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Jacobson v. United States Department of Homeland Security

United States Court of Appeals, Ninth Circuit

February 13, 2018

Leesa Jacobson; Peter Ragan, Plaintiffs-Appellants,
v.
United States Department of Homeland Security; United States Customs and Border Protection; United States Office of Border Patrol; Kirstjen M. Nielsen, Acting Secretary, United States Department of Homeland Security, in her official capacity; Kevin K. McAleenan, Acting Commissioner, United States Customs & Border Protection, in his official capacity; Carla L. Provost, Acting Chief of the United States Border Patrol, in her official capacity; Jeffrey Self, Commander, Arizona Joint Field Command, in his official capacity; Manuel Padilla, Jr., Chief Patrol Agent-Tucson Sector, in his official capacity; Roger San-Martin, Agent in Charge-Tucson Border Patrol Station, in his official capacity; Lloyd Easterling, Assistant Agent in Charge-Tucson Border Patrol Station, in his official capacity; J. Joyner, Border Patrol Agent, in his official capacity; Rosalinda Huey, Border Patrol Agent, in her official capacity; N. Ballistrea, Border Patrol Agent, in her official capacity; S. Spencer, Border Patrol Agent, in his official capacity; K. Riden, Border Patrol Agent, in her official capacity, Defendants-Appellees.

          Argued and Submitted December 5, 2017 San Francisco, California

         Appeal from the United States District Court for the District of Arizona D.C. No. 4:14-cv-02485-BGM Bruce G. Macdonald, Magistrate Judge, Presiding

          Winslow Taub (argued), Tracy Zinsou, Ethan Forrest, and Neha Jaganathan, Covington & Burling LLP, San Francisco, California; Kathleen E. Brody and Brenda Muñoz Furnish, ACLU Foundation of Arizona, Phoenix, Arizona; Mitra Ebadolahi and David Loy, ACLU Foundation of San Diego & Imperial Counties, San Diego, California; for Plaintiffs-Appellants.

          Patrick G. Nemeroff (argued) and Scott McIntosh, Appellate Staff; Elizabeth A. Strange, Acting United States Attorney; Chad A. Readler, Acting Assistant Attorney General; Civil Division, United States Department of Justice, Washington, D.C.; for Defendants-Appellees.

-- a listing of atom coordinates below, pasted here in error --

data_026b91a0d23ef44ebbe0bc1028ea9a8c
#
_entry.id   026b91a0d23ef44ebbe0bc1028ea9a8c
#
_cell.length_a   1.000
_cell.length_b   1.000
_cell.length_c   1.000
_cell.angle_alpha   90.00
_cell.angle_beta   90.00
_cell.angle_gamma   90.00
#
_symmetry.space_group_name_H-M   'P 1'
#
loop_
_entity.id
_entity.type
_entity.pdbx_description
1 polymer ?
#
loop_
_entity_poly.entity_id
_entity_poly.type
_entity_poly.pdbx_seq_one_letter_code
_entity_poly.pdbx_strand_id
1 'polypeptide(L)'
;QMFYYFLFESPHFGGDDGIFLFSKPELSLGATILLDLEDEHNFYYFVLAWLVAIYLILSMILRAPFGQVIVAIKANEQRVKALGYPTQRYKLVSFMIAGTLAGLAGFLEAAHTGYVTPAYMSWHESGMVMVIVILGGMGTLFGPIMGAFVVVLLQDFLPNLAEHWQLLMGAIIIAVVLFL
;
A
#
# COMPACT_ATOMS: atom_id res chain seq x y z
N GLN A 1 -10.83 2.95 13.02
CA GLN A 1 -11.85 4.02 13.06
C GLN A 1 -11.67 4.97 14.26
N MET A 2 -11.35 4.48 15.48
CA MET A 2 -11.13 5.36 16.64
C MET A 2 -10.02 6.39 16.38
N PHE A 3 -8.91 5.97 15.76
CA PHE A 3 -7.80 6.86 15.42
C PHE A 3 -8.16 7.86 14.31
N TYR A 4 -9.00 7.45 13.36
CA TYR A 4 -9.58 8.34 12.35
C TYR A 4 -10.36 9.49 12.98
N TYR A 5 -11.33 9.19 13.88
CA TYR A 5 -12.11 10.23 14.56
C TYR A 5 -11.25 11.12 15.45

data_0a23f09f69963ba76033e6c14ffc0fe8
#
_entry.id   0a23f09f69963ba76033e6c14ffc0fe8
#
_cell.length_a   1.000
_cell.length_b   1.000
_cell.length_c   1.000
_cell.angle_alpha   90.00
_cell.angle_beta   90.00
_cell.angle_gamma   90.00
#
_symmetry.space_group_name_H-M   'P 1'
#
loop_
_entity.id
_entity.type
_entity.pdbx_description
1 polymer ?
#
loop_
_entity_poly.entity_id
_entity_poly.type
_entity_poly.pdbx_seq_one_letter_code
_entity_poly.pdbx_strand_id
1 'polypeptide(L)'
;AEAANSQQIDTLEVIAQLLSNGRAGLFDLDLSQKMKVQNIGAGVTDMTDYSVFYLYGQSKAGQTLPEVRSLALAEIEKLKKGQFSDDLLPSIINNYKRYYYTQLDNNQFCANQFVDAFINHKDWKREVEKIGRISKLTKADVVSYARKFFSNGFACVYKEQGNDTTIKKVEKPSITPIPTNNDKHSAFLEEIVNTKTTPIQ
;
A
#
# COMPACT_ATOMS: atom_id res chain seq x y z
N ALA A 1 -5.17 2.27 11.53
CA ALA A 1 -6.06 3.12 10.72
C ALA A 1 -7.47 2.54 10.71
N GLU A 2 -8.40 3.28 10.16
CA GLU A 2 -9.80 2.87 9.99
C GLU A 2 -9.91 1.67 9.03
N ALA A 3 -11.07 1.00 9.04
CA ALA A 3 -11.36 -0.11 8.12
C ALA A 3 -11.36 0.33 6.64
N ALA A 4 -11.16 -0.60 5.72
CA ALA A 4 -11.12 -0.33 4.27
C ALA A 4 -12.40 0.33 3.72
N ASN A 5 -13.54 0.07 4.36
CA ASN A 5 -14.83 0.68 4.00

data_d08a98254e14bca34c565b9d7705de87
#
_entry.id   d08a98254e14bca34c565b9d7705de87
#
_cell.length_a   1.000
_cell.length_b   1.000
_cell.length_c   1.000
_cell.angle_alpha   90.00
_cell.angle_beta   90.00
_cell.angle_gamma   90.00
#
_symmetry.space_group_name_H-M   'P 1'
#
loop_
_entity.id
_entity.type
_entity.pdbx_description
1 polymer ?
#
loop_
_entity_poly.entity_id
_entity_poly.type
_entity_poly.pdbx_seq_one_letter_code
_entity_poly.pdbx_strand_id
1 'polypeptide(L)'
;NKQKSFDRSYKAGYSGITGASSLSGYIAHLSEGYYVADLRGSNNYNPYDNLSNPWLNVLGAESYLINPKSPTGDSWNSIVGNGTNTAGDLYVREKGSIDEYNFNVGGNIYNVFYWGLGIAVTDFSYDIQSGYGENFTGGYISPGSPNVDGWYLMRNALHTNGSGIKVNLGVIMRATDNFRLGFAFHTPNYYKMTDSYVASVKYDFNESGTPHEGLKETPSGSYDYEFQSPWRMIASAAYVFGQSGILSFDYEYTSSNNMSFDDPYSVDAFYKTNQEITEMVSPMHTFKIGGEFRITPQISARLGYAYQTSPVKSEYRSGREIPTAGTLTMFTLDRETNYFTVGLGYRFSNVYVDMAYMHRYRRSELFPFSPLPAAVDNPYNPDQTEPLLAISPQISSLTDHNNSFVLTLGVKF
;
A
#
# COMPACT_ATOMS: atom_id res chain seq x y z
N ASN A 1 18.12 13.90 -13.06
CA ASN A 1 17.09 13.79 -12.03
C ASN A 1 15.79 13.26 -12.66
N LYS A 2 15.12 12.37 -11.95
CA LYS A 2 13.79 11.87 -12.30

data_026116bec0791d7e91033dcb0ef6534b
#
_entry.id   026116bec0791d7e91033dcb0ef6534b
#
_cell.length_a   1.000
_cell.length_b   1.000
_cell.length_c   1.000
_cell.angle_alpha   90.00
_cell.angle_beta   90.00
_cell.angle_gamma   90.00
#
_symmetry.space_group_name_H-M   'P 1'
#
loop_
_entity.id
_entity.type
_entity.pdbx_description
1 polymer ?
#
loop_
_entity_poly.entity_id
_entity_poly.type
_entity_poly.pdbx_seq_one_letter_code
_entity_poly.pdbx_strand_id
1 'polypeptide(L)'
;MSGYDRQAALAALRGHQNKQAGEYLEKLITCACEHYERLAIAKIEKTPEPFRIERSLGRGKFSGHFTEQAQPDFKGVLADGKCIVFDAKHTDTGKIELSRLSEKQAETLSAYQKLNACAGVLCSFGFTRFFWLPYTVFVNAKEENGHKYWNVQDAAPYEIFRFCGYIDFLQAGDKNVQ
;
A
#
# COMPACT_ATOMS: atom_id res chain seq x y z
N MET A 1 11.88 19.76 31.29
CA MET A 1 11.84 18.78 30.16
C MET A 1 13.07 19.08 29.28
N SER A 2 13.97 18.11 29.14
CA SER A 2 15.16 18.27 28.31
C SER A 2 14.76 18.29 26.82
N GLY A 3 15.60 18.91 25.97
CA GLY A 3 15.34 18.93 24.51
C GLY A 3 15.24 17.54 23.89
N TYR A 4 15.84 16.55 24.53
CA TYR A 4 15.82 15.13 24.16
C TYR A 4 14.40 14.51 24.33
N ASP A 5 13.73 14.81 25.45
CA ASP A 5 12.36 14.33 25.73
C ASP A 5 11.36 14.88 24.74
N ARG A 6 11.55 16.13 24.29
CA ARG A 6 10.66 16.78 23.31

Eugene Volokh, Scott & Cyan Banister First Amendment Clinic, UCLA School of Law, Los Angeles, California; Ilya Shapiro, Cato Institute, Washington, D.C.; for Amicus Curiae The Cato Institute.

          Rochelle L. Wilcox, Taylor S. Ball, and John Parsi, Davis Wright Tremaine LLP, Los Angeles, California, for Amici Curiae National Press Photographers Association and The Center for Investigative Reporting Inc.

          Before: MILAN D. SMITH, JR., and SANDRA S. IKUTA, Circuit Judges, and JOHN D. BATES, [*] District Judge.

         SUMMARY [**]

         Civil Rights

         The panel vacated the district court's summary judgment, entered before any discovery occurred, and remanded in an action in which appellants challenged their exclusion from an enforcement zone set up around a Border Patrol checkpoint area near their homes in rural Arizona.

         Appellants alleged that the First Amendment afforded them the right both to protest and to monitor the activities at the Border Patrol checkpoint, which they contend include racial profiling and other abuses. The district court determined that the checkpoint area, including the enforcement zone, was a nonpublic forum from which the government could reasonably exclude appellants. The district court therefore denied the motion to take discovery pursuant to Federal Rule of Civil Procedure 56(d), on the ground that the information would not assist appellants in opposing summary judgment.

         The panel held that appellants identified several areas where discovery was relevant to critical matters at issue in the summary judgment motion. First, information regarding law enforcement uses of the checkpoint area encompassed within the enforcement zone was relevant to the determination of whether the enforcement zone was a public or a nonpublic forum. Second, information about who had been allowed into the enforcement zone could reveal whether the enforcement zone has been applied selectively based on viewpoint. Finally, information regarding traffic stops at the checkpoint was relevant to determine the accuracy of data gathered by appellants and their alternative opportunities for observation, as would be required to justify their exclusion from a public forum.

         The panel held that the limited record before the district court did not permit it to conclude, as a matter of law, that the enforcement zone was a nonpublic forum, or, if it was, whether the government satisfied the requirements for excluding appellants from that nonpublic forum. On remand, and after appropriate discovery, the panel held that the district court will need to determine if there remain genuine issues of material fact regarding whether, and what part of, the enforcement zone is a public forum, and whether the government's exclusion policy is permissible under the principles of forum analysis.

          OPINION

          M. ...


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